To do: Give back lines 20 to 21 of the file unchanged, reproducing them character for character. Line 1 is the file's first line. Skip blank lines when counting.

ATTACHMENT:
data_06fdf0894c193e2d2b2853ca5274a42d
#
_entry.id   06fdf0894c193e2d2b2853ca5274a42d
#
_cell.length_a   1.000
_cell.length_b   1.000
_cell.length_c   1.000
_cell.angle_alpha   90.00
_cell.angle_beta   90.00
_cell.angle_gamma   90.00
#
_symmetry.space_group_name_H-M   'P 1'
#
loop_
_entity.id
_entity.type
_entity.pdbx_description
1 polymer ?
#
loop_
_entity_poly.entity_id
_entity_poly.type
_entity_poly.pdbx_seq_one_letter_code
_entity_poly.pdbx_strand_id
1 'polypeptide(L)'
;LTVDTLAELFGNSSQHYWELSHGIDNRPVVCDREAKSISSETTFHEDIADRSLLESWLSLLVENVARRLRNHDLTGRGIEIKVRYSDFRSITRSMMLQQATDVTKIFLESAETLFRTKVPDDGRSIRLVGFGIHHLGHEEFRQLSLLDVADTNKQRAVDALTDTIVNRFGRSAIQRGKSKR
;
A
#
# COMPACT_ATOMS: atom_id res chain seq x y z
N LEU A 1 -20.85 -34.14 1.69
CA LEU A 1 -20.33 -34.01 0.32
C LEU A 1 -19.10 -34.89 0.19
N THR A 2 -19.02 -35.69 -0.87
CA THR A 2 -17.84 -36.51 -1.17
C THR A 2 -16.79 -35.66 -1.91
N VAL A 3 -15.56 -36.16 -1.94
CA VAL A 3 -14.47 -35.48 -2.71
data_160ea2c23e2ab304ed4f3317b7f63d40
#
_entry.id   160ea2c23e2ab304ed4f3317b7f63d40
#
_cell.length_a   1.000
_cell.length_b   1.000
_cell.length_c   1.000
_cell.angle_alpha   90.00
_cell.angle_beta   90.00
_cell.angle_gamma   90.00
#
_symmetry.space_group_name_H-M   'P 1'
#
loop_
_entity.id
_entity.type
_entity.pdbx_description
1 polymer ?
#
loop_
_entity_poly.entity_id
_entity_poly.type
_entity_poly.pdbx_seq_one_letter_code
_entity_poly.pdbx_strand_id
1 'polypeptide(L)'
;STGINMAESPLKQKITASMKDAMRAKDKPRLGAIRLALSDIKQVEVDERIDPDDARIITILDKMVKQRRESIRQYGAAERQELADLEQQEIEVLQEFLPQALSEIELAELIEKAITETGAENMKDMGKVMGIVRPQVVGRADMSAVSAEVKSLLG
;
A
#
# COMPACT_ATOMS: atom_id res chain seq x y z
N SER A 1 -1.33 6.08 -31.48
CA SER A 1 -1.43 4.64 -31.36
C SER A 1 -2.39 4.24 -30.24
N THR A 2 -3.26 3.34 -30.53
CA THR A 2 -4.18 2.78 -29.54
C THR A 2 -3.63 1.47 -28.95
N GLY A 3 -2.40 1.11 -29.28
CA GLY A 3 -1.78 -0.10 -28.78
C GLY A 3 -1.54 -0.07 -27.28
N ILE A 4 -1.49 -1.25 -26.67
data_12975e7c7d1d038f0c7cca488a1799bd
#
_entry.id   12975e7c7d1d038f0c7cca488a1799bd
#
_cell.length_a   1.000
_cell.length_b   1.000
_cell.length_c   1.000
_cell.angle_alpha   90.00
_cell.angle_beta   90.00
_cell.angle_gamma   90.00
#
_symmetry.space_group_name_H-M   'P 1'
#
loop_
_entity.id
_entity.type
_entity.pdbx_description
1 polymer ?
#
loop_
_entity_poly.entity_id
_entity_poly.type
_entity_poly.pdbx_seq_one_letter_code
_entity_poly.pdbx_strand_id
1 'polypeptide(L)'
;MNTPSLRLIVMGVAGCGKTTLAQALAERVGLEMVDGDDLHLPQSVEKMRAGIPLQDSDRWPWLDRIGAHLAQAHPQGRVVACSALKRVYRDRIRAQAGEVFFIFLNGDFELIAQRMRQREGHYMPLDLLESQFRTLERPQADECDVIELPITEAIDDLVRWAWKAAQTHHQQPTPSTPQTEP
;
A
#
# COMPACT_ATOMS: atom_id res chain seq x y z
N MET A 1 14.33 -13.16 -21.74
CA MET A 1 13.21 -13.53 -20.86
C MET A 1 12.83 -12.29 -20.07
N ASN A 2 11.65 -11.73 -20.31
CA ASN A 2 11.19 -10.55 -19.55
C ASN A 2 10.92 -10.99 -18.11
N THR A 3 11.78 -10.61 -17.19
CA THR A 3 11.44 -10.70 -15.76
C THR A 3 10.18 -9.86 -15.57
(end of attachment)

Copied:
loop_
_entity_poly.entity_id